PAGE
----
For example, to copy the opensuse.vdi file to /tmp/opensuse.vdi, run this command and watch the progress bar in screencast.

# pv opensuse.vdi > /tmp/opensuse.vdi

Copy Files Show Progress Bar

2. To make a zip file from your /var/log/syslog file, run the following command.

# pv /var/log/syslog | zip > syslog.zip

Zip File Show Progress Bar

3. To count the number of lines, word and bytes in the /etc/hosts file while showing progress bar only, run this command below.

# pv -p /etc/hosts | wc

Count Lines, Words and Bytes in Linux

4. Monitor the progress of creating a backup file using tar utility.

# tar -czf - ./Downloads/ | (pv -p --timer --rate --bytes > backup.tgz)

Create Tar Backup: Show Progress Bar

5. Using pv and dialog terminal-based tool together to create a dialog progress bar as follows.

# tar -czf - ./Documents/ | (pv -n > backup.tgz) 2>&1 | dialog --gauge "Progress" 10 70
Create Dialog Progress Box

Create Dialog Progress Box

Summary

This is a good terminal-based tool that you can use with tools that do not have the ability, to monitor the progress of an operations such as coping/moving/backing up files, for more options check man pv.

I hope you find this article helpful and you can post a comment if you have any ideas to add about using pv command. And if you get any errors while using it, you can as well leave a comment.

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Aaron Kili

Aaron Kili is a Linux and F.O.S.S enthusiast, an upcoming Linux SysAdmin, web developer, and currently a content creator for TecMint who loves working with computers and strongly believes in sharing knowledge.

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24 Responses

  1. kk says:

    Is there any reason why pv might slow things down? See example below:

    time pigz -dk MYSQL_BACKUP_2018-06-08-17\:26\:15.sql.gz | mysql -pmetatest
    Warning: Using a password on the command line interface can be insecure.

    real 0m29.868s
    user 0m5.108s
    sys 0m2.020s

    time pv MYSQL_BACKUP_2018-06-08-17\:26\:15.sql.gz | pigz -d | mysql -pmetatest
    Warning: Using a password on the command line interface can be insecure.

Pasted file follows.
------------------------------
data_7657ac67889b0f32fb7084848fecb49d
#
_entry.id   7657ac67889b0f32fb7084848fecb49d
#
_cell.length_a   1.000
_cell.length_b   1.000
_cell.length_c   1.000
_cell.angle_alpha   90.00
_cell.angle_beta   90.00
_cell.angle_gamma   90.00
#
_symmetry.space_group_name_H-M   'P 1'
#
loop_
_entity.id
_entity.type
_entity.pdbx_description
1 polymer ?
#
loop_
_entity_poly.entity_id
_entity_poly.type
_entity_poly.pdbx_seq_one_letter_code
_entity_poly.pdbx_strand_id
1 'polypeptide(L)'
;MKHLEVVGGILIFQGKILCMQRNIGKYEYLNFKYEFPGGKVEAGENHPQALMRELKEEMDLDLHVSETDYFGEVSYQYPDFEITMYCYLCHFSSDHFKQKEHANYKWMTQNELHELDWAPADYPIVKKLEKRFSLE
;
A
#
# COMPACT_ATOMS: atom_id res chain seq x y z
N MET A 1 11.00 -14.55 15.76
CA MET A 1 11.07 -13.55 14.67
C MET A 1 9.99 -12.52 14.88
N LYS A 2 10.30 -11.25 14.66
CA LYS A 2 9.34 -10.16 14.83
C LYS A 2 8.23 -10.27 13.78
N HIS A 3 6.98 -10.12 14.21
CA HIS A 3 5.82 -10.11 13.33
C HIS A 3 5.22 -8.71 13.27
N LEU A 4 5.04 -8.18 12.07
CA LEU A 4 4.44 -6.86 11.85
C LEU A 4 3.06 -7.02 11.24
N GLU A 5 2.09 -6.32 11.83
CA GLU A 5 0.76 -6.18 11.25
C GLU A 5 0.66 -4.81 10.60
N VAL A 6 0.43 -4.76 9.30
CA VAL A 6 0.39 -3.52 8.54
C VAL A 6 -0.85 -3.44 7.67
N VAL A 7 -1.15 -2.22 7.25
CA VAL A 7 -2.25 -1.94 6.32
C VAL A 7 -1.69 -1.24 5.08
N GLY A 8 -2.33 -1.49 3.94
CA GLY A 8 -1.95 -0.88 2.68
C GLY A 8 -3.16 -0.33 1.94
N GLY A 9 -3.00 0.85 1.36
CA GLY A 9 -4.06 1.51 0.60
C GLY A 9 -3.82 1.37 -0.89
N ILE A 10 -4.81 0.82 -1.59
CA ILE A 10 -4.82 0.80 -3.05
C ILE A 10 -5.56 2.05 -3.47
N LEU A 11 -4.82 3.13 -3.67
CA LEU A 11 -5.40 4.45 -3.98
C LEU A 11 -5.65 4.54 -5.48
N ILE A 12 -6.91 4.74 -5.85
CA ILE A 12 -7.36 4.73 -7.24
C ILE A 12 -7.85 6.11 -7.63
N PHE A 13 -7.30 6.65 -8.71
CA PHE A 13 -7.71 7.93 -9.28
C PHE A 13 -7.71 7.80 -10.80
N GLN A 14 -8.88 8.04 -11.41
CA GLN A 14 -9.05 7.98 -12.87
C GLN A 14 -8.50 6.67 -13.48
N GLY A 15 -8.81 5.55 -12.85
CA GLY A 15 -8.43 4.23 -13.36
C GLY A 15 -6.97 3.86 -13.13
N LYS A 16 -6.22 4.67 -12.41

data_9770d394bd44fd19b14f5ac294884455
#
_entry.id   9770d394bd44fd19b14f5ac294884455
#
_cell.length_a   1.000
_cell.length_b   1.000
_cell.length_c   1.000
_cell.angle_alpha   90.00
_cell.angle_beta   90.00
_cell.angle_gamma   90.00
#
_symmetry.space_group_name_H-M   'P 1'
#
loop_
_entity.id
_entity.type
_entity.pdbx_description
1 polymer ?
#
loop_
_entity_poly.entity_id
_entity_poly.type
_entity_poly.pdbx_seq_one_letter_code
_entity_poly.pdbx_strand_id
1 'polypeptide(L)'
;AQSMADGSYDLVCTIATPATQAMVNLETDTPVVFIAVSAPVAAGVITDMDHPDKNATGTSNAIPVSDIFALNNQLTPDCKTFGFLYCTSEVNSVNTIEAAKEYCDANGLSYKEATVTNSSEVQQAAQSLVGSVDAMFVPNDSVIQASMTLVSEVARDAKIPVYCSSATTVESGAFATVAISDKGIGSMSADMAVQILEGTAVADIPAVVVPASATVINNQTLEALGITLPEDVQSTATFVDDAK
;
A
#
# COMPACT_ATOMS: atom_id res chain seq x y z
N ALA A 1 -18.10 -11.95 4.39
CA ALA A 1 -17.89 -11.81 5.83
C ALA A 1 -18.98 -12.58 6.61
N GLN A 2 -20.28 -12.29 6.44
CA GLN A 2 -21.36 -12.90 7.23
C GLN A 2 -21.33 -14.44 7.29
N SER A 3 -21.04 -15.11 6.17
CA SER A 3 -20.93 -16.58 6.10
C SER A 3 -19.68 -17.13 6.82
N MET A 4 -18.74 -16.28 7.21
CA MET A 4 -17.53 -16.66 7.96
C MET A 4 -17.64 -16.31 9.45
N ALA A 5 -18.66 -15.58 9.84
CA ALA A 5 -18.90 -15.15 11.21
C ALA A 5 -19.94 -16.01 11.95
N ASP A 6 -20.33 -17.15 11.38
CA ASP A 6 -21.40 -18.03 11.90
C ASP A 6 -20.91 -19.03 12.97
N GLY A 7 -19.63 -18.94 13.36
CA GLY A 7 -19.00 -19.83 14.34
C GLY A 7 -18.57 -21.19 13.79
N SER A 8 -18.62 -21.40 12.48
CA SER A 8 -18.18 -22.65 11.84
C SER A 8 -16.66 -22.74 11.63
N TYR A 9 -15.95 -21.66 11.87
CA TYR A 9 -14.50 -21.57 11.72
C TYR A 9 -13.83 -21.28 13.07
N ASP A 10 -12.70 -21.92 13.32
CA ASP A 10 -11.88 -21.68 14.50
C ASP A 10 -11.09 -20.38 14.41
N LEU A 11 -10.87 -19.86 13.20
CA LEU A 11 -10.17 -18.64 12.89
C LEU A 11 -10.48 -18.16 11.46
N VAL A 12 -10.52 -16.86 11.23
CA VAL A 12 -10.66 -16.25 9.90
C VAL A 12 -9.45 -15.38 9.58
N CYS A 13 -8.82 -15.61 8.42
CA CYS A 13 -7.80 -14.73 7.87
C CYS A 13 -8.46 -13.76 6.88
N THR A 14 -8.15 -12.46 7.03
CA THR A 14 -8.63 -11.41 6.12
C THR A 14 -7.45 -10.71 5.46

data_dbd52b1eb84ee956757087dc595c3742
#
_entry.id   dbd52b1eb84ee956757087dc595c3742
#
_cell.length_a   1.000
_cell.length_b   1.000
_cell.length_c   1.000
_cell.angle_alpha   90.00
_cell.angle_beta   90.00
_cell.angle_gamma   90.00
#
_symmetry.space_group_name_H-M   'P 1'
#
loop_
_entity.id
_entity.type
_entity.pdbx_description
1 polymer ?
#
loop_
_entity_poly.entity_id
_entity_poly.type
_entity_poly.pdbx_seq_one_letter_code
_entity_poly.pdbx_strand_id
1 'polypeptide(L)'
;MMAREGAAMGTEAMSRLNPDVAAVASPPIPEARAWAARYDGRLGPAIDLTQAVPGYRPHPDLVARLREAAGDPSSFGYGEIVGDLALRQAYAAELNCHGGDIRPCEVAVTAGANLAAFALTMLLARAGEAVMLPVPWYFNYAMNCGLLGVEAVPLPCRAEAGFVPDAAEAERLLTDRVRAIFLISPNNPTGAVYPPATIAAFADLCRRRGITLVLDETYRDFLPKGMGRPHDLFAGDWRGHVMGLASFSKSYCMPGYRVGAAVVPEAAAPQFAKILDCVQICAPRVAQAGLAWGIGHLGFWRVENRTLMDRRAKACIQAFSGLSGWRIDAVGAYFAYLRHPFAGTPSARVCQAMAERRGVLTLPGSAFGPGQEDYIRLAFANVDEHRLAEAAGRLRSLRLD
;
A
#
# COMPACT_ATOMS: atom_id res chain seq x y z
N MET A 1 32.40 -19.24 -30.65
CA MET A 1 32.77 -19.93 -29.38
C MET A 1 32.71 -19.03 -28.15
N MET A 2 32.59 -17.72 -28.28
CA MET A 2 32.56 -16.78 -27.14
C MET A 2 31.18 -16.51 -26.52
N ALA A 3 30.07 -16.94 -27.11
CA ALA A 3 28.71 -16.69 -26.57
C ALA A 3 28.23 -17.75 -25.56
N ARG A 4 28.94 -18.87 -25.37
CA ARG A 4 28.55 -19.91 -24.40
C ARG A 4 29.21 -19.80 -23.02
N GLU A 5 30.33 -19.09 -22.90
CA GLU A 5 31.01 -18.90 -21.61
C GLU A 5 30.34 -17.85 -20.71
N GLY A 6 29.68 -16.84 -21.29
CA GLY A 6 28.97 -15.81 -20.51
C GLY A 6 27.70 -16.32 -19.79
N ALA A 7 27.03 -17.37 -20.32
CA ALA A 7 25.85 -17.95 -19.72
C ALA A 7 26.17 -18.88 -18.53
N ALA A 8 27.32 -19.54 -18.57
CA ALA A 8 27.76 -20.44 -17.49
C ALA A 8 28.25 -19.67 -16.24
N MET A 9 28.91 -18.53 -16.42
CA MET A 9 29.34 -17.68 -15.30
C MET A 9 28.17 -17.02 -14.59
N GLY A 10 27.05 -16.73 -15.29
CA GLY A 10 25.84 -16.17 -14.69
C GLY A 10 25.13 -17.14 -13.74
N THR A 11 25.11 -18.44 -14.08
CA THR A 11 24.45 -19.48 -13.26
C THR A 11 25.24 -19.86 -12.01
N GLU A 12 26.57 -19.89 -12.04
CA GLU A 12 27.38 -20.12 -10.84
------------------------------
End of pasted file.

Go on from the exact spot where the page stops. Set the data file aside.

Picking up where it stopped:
215MiB 0:01:16 [2.81MiB/s] [========================================================================>] 100%

    real 1m16.837s
    user 0m13.868s
    sys 0m2.392s

    • Aaron Kili says:

      @kk

      This is quite interesting! We have to investigate this further, to come up with a solid conclusion. Many thanks for sharing this concern.

      • xrkr says:

        Hello Aaron/Kk,

        Was there any conclusion? We observed a similar lag while using pv command to transfer the files over the p2p network. The pv command didn’t return to the command prompt quickly while over the LAN it was quick.

  2. Ronald Trumpet says:

    >> On FreeBSD Linux

    Nice joke.

  3. gosho says:

    Formating hard disk with dd command using pv:

    # dd if=/dev/zero | pv -pbtr -s 120033041920 | dd of=/dev/sdX
    

    note: 120033041920 bytes is exact size of the disk, get your with fdisk -l
    sdX is the disk you want to dd, change X with your letter- a, b, c…

    • Ravi Saive says:

      @Gosho,

      Thanks for the useful tip about dd command with pv, sounds great, will create a short article on same. Else, you can also create a short 300 words article on same, if you want we will publish the article under you name in Tecmint..

  4. Yoander says:

    please could you tell us what is the meaning of: -t, -e, -r and -b options?

  5. Alagirisamy says:

    I am getting the below error while copying 4 Gb files from workstation to pendrive

    [[email protected] home]# ls
    Alagiri CentOS-7-x86_64-DVD-1602-01.iso Dvois lost+found
    [[email protected] home]# pv CentOS-7-x86_64-DVD-1602-01.iso > /media/ammu/CentOS-7-x86_64-DVD-1602-01.iso
    pv: write failed: File too large=================================================================================> ] 97% ETA 0:00:26
    You have new mail in /var/spool/mail/root

  6. R says:

    New version of coreutils (8.24) adding a status progress to dd tool:

    Usage on Xubuntu 15.10:

    Open terminal shell and type these commands:

    wget ftp://ftp.gnu.org/pub/gnu/coreutils/coreutils-8.24.tar.xz
    tar -xf coreutils-8.24.tar.xz
    cd coreutils-8.24
    ./configure && make -j $(nproc)

    Run dd as root:

    sudo ./dd if=/dev/sdc of=/dev/sda conv=noerror status=progress

    You will see: Bytes, Seconds and Velocity (Bytes/seconds)

    To check versions of dd:

    Native:

    dd –version

    New (cd coreutils-8.24/src):

    ./dd –version

  7. Tobi says:

    Check the network speed between two computers with ‘netcat’ and without utilizing a harddisk:
    At the first computer do a:
    netcat -l -p 1234 | pv > /dev/null
    Then go to the second computer and type:
    cat /dev/zero | pv | netcat ip_of_first_computer 1234
    Helped me to identify slow network switches.

  8. Emiliano says:

    Another GREAT use of “pv” is using it with “dd”.
    works great for me.

    dd if=/dev/sda1 | pv |dd of=/home/user/backup.iso

    Definitely it’s a “must” for “dd”. This process always take a long time to finish.

    Great article.

  9. Josmell Jimenez says:

    Excellent as always, great and easy explanation for every newbie and advanced linux user.

    Keep it up!

  10. Jon Loveless says:

    excellent tutorial on pv. I loved the video examples. It just doesn’t any more clear than that! thanks.